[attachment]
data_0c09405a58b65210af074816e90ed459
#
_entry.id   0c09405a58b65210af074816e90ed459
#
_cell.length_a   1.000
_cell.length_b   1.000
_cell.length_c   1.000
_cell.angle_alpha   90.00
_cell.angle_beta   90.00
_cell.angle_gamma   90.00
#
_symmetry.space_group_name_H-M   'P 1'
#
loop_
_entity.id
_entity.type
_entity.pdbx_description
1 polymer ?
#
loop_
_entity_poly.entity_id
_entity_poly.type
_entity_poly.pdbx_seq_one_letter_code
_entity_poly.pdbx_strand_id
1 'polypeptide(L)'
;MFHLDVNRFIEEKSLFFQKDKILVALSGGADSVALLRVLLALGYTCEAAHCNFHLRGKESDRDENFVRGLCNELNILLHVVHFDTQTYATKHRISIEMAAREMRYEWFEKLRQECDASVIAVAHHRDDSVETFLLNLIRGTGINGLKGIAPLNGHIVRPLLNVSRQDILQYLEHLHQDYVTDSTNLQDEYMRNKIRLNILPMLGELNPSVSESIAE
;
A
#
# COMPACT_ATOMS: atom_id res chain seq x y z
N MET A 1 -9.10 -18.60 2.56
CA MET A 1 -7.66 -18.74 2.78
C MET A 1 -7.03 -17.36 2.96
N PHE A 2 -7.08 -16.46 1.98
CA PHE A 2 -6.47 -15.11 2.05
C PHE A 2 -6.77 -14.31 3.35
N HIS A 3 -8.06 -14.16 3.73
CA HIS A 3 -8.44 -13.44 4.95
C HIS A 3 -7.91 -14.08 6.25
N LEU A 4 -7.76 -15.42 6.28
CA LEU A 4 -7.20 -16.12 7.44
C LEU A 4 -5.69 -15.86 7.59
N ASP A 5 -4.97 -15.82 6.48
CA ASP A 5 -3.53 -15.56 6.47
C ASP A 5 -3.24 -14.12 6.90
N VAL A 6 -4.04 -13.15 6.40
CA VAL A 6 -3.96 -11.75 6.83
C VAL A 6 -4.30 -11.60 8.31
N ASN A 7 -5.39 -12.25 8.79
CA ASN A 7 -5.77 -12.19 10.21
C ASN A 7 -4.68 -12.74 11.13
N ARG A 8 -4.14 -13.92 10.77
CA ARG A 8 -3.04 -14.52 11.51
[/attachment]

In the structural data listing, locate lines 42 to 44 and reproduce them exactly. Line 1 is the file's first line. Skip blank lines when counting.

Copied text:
C LEU A 4 -5.69 -15.86 7.59
N ASP A 5 -4.97 -15.82 6.48
CA ASP A 5 -3.53 -15.56 6.47